The Great White Silence: Herbert Ponting’s Portraits from Captain Scott’s Antarctic Expedition

Ponting, who died in 1935, is best known for photographing Robert Falcon Scott’s Terra Nova Expedition to the Ross Sea and South Pole in 1911/12

Captain Oates probably 1911

The photographer Herbert George Ponting, who died in 1935, is best known for photographing Robert Falcon Scott’s Terra Nova Expedition to the Ross Sea and South Pole (1910–1913). As a member of the shore party in early 1911, Ponting helped set up the Terra Nova Expedition’s Antarctic winter camp at Cape Evans, Ross Island. The camp included a tiny photographic darkroom for Ponting. After 14 months at Cape Evans, Ponting boarded the Terra Nova in February 1912 to sail back home with more than 1,700 photographic plates. At the time he expected these would be used by Captain Scott for lectures and fundraising in 1913.

British explorer and expedition leader Captain Robert Falcon Scott reached the South Pole on January 17, 1912. Although Ponting did not go all the way to the South Pole he photographed the Antarctic continent from a base on the coast showing us scientists at work, unusual wildlife, and “grand landscapes”.

Captain Scott and his team discovered that Norwegian explorer Roald Amundsen had beaten them to the pole by five weeks on December 14, 1911. They all died weakened by extreme cold and dwindling supplies on the return journey, in late March 1912.

Captain Scott in his Den, 7th October 1911

Herbert Ponting stands on an iceberg near McMurdo Sound, Antarctica, in 1911.

Portrait of Bernard Day on Return from The Barrier, December 21st 1911

Portrait of Cecil H Meares on Return From the Barrier, 29 January 1912

Portrait of Mr. Apsley Cherry-Garrard on Return From the Barrier, 29 January 1912

Captain Scott, April 13th 1911

Members of the Terra Nova expedition nap in the sun while the ship battles pack—thick patches of sea ice—in 1910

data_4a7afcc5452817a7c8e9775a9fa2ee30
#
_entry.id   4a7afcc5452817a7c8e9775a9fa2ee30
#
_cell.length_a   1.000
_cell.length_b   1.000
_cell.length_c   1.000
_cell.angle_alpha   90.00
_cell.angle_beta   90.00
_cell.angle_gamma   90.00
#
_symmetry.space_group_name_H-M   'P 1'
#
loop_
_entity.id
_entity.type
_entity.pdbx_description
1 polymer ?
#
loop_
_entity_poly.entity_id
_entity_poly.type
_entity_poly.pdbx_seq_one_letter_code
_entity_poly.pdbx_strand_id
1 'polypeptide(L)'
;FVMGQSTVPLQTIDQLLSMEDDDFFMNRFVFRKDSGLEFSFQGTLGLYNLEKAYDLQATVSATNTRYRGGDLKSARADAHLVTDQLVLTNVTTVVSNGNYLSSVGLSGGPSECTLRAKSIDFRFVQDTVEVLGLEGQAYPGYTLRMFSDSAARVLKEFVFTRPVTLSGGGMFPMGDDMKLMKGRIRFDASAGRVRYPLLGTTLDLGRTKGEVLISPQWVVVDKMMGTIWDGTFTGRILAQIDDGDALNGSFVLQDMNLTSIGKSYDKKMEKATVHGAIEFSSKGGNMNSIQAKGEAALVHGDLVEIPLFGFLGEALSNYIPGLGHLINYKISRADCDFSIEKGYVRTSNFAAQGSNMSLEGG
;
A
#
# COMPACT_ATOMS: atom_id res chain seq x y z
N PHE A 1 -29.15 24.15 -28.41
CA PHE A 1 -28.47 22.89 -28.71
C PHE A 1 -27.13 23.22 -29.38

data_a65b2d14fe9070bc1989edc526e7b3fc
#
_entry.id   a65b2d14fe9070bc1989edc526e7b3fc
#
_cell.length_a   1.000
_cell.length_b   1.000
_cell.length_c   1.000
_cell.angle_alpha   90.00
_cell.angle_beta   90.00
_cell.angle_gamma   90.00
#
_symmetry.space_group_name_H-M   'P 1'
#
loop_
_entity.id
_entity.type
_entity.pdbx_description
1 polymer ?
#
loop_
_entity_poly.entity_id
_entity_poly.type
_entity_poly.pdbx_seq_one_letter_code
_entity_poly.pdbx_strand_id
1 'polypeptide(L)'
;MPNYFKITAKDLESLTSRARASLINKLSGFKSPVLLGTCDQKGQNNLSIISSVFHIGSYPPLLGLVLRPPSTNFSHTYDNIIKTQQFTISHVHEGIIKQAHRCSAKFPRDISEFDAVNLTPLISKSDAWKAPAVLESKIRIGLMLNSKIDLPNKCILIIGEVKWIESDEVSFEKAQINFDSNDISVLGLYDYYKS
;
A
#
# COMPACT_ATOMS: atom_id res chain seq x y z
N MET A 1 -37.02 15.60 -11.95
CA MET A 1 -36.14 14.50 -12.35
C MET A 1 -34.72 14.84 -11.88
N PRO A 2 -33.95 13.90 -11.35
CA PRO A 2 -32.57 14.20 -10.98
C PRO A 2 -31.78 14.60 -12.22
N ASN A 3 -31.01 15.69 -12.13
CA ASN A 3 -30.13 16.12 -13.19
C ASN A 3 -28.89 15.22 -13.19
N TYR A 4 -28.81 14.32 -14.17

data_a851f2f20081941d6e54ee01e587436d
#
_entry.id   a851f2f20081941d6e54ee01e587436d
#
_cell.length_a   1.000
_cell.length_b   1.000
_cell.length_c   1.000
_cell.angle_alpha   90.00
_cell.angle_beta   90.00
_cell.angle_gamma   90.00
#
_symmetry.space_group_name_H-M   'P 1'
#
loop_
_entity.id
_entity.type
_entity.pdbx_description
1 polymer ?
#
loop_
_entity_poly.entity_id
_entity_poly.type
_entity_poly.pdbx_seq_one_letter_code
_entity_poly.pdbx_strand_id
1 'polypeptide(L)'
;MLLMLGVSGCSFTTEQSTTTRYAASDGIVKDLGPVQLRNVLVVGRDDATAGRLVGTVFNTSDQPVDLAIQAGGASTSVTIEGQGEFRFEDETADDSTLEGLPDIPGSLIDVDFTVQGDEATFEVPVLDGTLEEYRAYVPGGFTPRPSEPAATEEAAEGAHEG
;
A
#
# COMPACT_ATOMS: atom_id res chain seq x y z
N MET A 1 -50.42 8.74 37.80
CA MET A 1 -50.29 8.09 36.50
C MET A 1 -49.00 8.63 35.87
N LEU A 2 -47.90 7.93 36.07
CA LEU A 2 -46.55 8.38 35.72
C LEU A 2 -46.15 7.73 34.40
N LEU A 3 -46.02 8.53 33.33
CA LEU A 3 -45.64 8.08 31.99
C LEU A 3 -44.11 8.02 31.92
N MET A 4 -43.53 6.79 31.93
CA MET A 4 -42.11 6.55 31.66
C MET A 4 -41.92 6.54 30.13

Lieutenant Henry Rennick uses an instrument called an artificial horizon to take readings of Earth’s natural horizon on February 9, 1911

Expedition members repair reindeer-fur sleeping bags inside the Terra Nova hut on May 16, 1911.

Lieutenant Edward Evans and biologist Edward Nelson chisel an ice cave for food storage on January 12, 1911

Giving whiskey to a pony that swam ashore after being stuck on an ice floe in McMurdo Sound on February 8, 1911

Eating lunch in a tent on January 7, 1911—not long after the Terra Nova landed at Cape Evans in Antarctica

Petty Officer Edgar Evans (seen in 1910 or 1911) as one of the five men to take the final journey

Dog handler Cecil Meares and Captain Lawrence Oates crouch near a seal-blubber stove on May 26, 1911

Petty Officer Patrick Keohane finishes his model of the Terra Nova on August 10, 1911.

pair of reindeer-fur boots are rigged to fit skis in a 1911

Norwegian ski expert Tryggve Gran executes a turn in October 1911

Biologist Edward Nelson tends to a scientific experiment in an ice hole on December 24, 1911.

Dog handler Cecil Meares plays a tune on the pianola in January 1912

ponting0250, 14/06/07, 13:05, 16R, 8296×11062 (376+312), 150%, ponting20, 1/60 s, R68.8, G33.1, B29.1

Captain Scott

Captain Scott in his Den, 7th October 1911

Captain Robert Falcon Scott’s Terra Nova Expedition to the Antarctic, January 1912 Herbert Ponting

Bunks in the Hut – Lieut. Bowers, Mr. Cherry Garrard, Capt. Oates, Mr. Meares & Dr. Atkinson, October 9th 1911

Sir Charles Seymour Wright, KCB, OBE, MC (nicknamed Silas Wright after novelist Silas Hocking) (7 April 1887 – 1 November 1975) Date 29 January 1912

Lawrence Oates, Henry Bowers, Robert Scott, Edward Wilson, and Edgar Evans (left to right) pose for a portrait at the South Pole on January 17, 1912

The Sleeping Bag by Herbert Ponting

On the outside grows the furside. On the inside grows the skinside.
So the furside is the outside and the skinside is the inside.
As the skinside is the inside (and the furside is the outside)
One ‘side’ likes the skinside inside and the furside on the outside.
Others like the skinside outside and the furside on the inside
As the skinside is the hard side and the furside is the soft side.
If you turn the skinside outside, thinking you will side with that ‘side’,
Then the soft side furside’s inside, which some argue is the wrong side.
If you turn the furside outside – as you say, it grows on that side,
Then your outside’s next the skinside, which for comfort’s not the right side.
For the skinside is the cold side and your outside’s not your warm side
And the two cold sides coming side-by-side are not the right sides one ‘side’ decides.
If you decide to side with that ‘side’, turn the outside furside inside
Then the hard side, cold side, skinside’s, beyond all question, inside outside.


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